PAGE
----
If a Boomer Tells You that “No One Had Air Conditioning,” They’re Out to Lunch

I’ve heard many Boomers–especially in the South–tell you that “no one had air conditioning.”  That’s simply not true.  When Chet and Myrtle moved to Palm Beach in 1957, they made sure they stayed cool with this unit, a Worthington RWC-609 5 ton water-cooled unit.

Chet and Myrtle also faced some of the other problems endemic to Palm Beach.  One of those was climbers, like this cat:


Fortunately the cat wasn’t insufferable like some of the other climbers in Palm Beach!

One problem they didn’t have to deal with was ARCOM, the dreaded Architectural Commission, which holds the power of life or death over real estate, as one poor chap from Switzerland found out.  Below is the bedroom addition under construction.  Now that it’s more than fifty years old, it probably has historical value!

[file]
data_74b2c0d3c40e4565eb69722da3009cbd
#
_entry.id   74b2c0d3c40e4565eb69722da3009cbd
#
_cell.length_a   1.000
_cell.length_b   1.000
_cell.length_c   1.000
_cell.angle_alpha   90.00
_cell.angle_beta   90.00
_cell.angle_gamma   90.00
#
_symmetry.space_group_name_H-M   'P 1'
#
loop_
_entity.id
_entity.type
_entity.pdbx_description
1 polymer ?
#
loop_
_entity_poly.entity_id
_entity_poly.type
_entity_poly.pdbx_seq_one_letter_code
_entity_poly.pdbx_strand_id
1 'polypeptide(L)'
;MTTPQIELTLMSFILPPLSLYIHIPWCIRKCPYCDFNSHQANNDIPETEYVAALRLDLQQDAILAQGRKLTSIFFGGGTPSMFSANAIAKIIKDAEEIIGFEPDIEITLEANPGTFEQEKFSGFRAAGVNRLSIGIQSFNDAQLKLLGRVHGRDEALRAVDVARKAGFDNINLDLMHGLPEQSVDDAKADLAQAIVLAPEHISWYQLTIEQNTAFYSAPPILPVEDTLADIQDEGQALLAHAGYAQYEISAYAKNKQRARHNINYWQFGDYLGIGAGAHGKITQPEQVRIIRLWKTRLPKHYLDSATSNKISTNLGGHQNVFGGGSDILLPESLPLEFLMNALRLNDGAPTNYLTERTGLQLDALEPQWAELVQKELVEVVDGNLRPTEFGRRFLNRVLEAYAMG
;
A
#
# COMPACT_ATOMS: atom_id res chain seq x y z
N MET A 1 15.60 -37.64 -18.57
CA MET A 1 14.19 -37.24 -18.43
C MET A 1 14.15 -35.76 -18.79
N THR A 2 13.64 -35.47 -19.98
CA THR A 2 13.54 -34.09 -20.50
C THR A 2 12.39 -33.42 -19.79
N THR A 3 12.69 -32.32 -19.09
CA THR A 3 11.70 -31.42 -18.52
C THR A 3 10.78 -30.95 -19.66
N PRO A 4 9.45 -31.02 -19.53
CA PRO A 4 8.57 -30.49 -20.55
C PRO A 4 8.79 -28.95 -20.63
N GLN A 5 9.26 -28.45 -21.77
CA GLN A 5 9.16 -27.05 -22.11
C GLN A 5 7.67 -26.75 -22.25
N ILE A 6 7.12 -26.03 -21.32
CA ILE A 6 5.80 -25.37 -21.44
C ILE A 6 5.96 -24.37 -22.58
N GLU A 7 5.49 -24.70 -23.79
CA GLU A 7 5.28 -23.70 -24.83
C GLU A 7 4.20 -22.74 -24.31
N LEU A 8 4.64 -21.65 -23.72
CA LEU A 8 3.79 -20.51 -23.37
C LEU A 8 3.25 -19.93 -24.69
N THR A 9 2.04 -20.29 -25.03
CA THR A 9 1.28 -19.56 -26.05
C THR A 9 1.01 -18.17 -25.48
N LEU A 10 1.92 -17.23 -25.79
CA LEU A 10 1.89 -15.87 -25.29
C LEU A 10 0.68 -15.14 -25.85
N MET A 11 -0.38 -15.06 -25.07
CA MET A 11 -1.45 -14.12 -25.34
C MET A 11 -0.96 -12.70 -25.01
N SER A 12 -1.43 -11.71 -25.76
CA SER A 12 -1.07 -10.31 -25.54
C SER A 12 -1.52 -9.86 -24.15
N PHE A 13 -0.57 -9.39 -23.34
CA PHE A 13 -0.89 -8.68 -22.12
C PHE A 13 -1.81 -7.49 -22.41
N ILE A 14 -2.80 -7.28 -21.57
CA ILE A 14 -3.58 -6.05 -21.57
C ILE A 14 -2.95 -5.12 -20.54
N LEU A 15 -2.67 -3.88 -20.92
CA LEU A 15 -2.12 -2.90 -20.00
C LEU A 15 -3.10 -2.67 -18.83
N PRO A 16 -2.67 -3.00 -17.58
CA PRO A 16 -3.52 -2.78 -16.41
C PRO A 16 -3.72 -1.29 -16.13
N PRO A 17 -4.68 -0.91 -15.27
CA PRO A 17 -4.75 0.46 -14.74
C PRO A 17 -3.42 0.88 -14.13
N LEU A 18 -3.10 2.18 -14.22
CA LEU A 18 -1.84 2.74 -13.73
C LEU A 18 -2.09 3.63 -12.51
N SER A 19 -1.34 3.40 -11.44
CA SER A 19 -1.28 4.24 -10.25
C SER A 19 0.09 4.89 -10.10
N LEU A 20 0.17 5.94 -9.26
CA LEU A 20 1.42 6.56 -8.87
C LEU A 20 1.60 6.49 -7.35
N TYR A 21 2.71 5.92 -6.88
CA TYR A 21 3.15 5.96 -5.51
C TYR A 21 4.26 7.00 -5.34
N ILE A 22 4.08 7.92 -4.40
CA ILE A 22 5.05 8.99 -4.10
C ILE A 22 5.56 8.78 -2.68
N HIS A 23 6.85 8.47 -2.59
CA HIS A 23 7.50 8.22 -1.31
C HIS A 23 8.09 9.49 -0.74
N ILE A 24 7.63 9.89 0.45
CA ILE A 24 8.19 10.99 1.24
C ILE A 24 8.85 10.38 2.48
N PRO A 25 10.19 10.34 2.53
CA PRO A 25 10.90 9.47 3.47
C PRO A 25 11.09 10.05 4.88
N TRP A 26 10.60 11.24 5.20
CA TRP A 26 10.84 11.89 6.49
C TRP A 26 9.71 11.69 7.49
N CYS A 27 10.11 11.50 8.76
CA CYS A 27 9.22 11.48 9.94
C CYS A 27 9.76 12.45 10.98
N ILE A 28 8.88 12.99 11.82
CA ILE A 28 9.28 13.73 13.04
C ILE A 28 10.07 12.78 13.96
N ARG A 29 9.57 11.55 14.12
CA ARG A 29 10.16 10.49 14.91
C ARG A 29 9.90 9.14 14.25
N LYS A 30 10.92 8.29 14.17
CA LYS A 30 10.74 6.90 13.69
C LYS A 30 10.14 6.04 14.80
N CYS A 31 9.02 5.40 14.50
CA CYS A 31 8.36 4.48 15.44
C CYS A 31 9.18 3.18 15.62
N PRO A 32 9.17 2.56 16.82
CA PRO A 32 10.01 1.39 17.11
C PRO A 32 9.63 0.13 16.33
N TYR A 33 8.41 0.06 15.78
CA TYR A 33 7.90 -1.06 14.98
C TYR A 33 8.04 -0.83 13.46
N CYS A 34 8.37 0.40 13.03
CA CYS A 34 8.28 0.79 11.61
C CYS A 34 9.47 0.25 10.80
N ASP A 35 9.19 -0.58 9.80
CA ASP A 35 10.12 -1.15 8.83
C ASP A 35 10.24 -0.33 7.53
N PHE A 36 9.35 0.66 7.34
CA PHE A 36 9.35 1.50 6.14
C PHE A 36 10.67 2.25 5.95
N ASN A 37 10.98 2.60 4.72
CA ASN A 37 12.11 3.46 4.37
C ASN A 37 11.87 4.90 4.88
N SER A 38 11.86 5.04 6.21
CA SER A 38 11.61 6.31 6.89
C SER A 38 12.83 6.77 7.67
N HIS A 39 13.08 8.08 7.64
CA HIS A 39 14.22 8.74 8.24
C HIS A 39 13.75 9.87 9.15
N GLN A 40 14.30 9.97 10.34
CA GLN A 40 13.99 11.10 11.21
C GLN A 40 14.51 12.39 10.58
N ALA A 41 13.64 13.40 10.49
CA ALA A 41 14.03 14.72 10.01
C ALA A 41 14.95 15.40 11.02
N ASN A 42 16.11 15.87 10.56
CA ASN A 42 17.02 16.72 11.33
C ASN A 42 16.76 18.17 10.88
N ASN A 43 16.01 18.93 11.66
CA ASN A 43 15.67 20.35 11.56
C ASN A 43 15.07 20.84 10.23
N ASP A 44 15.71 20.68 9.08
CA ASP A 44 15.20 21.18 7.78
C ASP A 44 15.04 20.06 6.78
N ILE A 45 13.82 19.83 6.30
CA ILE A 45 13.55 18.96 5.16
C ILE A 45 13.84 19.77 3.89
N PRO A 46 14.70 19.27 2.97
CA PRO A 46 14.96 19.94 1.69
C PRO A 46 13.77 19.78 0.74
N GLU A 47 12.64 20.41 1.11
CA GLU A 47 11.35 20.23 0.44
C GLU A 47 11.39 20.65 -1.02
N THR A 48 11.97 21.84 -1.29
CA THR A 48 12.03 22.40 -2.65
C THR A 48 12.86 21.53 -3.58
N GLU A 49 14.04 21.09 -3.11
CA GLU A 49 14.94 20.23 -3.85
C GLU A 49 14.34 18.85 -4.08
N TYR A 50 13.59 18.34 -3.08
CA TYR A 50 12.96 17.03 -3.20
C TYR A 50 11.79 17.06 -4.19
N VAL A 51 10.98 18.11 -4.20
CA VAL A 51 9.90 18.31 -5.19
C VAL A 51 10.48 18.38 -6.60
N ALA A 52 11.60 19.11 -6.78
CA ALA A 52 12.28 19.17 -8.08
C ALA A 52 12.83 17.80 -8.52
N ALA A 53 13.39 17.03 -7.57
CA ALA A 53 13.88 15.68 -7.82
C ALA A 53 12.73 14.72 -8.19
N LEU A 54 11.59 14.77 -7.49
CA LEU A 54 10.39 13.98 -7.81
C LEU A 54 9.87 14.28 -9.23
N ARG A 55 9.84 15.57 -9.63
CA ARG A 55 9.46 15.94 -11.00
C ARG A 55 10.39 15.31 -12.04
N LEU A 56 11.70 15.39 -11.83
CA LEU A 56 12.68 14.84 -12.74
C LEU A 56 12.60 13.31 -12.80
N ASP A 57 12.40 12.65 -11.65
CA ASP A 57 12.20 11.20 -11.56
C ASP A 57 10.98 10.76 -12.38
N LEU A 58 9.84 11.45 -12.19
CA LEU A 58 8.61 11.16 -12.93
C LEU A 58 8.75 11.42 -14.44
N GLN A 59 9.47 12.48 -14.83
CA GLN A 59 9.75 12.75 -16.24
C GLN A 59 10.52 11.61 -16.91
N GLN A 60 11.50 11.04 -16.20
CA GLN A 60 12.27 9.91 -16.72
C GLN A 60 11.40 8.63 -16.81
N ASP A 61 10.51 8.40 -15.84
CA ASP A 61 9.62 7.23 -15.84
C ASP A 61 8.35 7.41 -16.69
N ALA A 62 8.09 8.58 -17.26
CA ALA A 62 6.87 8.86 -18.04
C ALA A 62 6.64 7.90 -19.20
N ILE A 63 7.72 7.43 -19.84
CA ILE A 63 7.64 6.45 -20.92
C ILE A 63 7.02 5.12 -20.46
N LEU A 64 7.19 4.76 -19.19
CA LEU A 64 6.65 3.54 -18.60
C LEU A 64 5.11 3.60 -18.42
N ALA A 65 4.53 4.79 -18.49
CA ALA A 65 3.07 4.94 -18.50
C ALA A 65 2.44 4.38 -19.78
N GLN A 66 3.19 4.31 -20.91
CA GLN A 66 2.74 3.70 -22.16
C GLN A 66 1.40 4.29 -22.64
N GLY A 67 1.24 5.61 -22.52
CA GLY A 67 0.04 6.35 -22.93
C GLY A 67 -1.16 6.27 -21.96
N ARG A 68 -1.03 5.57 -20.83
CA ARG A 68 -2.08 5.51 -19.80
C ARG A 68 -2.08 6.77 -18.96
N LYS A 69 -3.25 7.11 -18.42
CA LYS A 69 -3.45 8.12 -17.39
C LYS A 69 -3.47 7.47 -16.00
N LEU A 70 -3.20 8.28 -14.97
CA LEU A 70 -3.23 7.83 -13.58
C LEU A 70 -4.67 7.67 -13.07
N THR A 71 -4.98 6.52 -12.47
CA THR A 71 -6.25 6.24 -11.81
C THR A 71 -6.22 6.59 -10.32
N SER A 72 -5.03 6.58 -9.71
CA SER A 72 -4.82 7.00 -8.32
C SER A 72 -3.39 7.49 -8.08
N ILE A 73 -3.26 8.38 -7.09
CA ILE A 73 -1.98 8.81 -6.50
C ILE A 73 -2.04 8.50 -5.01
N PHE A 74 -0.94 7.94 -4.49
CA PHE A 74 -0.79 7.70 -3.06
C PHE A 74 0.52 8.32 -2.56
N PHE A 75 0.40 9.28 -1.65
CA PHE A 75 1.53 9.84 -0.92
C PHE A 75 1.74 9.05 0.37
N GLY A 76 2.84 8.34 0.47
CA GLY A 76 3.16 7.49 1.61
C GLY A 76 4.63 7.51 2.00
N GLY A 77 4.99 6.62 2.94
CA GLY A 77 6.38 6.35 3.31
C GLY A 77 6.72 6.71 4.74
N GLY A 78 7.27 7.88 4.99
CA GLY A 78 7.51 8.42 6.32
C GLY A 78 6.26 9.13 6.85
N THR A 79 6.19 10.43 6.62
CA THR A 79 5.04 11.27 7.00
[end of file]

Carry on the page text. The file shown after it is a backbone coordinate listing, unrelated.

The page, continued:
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“You stopped making ’em after this honey!”

CHW-Waco-Signed-Photo

Chet signed this photo of his WACO ZQC-6.  He loved this plane but evidently they’re subsequent designs didn’t suit him; his next one was a Howard DGH-15.

More information about Chet’s WACO is here.  My thanks to Audrey Gibbons for furnishing this photograph.

Earl Steinhauer and the Fairchild C-119

Probably the closest friend my grandfather had during his aviation adventure was J. Earl Steinhauer, an important figure in American aviation in his own right.  After World War II he was the Assistant General Manager of Fairchild Aircraft in Hagerstown, Maryland.  One of the aircraft they produced was the C-119 “Flying Boxcar” which saw service in both Korea and Vietnam.  Below are some sketches of the plane, a couple with Earl’s name on them.

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My thanks to Robert Nowakowski for furnishing these images.